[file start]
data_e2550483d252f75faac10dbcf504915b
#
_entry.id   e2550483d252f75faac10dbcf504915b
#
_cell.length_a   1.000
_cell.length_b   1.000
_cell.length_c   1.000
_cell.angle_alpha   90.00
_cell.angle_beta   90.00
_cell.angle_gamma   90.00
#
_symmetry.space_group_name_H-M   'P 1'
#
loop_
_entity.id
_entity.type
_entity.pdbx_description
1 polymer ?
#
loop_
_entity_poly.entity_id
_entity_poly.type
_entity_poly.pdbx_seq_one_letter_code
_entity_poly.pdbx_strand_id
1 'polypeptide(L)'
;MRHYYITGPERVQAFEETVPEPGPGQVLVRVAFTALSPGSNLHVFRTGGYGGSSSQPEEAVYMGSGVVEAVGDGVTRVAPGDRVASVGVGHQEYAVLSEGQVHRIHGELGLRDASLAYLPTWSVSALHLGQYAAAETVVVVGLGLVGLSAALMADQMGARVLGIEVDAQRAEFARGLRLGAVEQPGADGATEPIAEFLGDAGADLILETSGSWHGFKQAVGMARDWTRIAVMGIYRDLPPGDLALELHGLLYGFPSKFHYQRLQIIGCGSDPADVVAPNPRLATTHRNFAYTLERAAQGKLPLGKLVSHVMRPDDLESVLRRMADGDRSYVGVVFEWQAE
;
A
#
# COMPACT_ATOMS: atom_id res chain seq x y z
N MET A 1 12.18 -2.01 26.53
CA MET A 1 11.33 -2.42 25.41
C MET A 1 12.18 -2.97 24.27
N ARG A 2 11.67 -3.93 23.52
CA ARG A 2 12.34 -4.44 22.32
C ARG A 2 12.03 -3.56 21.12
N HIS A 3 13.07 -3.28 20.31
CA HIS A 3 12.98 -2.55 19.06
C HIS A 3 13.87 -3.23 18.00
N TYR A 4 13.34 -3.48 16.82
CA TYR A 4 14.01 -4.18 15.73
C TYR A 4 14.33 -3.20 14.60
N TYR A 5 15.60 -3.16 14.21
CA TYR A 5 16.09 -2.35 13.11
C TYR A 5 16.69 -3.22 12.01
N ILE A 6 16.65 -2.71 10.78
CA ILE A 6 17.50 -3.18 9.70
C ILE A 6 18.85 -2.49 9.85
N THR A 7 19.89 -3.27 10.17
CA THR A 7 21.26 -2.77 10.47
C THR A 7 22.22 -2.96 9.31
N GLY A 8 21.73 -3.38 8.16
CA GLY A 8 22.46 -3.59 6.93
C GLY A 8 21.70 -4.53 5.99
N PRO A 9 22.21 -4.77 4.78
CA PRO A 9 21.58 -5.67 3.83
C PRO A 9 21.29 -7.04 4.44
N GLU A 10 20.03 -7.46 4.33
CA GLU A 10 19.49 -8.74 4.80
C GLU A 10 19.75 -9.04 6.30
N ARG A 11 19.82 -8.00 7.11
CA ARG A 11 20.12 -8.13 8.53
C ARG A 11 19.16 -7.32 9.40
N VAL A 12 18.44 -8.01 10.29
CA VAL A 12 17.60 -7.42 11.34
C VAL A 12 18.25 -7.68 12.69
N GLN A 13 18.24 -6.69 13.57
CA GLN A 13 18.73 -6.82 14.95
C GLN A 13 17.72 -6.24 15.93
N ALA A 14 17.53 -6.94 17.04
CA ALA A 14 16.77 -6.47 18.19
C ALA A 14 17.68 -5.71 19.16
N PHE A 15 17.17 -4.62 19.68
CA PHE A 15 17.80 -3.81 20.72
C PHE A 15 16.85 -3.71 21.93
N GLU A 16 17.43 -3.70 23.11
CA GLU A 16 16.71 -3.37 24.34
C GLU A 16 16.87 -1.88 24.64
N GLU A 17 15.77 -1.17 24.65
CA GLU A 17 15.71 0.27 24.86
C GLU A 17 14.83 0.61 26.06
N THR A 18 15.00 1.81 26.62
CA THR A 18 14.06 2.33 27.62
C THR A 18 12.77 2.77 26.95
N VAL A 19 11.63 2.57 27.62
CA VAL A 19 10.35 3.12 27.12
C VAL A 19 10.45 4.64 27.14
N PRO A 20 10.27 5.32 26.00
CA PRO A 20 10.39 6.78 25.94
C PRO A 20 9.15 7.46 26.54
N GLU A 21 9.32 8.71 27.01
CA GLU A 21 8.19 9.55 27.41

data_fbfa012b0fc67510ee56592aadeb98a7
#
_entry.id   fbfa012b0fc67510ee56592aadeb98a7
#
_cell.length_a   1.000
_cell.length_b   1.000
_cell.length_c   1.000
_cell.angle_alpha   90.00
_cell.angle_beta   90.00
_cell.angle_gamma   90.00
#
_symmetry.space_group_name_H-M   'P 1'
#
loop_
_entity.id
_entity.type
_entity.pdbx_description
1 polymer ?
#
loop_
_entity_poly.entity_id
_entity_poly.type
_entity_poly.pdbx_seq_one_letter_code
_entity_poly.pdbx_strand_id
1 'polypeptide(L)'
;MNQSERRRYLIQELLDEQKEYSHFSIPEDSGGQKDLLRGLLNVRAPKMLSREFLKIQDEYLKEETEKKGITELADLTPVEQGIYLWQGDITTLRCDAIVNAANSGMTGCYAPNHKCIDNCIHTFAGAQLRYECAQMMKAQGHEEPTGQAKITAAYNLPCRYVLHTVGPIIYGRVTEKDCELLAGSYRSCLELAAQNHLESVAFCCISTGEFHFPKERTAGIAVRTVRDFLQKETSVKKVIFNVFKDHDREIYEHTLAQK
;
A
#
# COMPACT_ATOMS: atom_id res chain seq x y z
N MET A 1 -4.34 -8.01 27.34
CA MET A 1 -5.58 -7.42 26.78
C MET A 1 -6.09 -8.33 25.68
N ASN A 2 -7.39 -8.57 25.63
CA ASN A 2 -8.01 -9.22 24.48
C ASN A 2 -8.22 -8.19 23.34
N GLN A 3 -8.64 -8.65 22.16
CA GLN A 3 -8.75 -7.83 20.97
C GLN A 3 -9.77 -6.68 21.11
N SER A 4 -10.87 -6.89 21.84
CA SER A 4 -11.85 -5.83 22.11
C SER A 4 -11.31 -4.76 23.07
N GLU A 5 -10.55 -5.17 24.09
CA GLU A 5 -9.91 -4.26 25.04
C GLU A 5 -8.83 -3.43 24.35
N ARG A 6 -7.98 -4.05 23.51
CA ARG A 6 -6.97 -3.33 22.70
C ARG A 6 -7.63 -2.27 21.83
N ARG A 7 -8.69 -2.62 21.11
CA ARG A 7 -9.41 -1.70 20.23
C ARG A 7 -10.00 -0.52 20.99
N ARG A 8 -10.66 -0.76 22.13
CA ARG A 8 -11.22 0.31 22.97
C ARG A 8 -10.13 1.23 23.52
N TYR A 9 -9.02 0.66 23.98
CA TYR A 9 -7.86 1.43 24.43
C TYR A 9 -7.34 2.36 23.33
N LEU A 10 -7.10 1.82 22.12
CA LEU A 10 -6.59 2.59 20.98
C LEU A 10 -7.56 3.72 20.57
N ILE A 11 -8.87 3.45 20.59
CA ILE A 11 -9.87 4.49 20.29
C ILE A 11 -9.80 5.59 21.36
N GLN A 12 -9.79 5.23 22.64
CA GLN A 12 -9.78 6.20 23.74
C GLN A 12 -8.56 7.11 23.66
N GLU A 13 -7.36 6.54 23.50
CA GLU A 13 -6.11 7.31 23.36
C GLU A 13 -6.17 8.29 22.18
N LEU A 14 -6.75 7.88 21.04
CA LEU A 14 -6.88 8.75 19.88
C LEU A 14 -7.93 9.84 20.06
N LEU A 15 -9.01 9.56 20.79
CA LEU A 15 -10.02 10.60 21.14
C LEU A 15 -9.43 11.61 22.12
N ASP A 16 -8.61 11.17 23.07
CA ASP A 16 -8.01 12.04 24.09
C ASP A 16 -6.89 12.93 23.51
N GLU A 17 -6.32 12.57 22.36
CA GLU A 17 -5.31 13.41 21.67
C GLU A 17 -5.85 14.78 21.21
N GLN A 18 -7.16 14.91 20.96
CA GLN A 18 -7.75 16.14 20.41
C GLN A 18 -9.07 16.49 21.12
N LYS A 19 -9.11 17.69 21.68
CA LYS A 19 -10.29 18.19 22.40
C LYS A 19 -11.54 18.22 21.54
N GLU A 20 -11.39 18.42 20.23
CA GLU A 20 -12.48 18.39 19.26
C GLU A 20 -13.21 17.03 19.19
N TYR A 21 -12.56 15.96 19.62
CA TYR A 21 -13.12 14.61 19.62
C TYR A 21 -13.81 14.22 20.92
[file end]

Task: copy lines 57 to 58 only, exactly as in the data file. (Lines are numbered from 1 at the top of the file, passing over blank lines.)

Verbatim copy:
C PRO A 9 21.29 -7.04 4.44
N GLU A 10 20.03 -7.46 4.33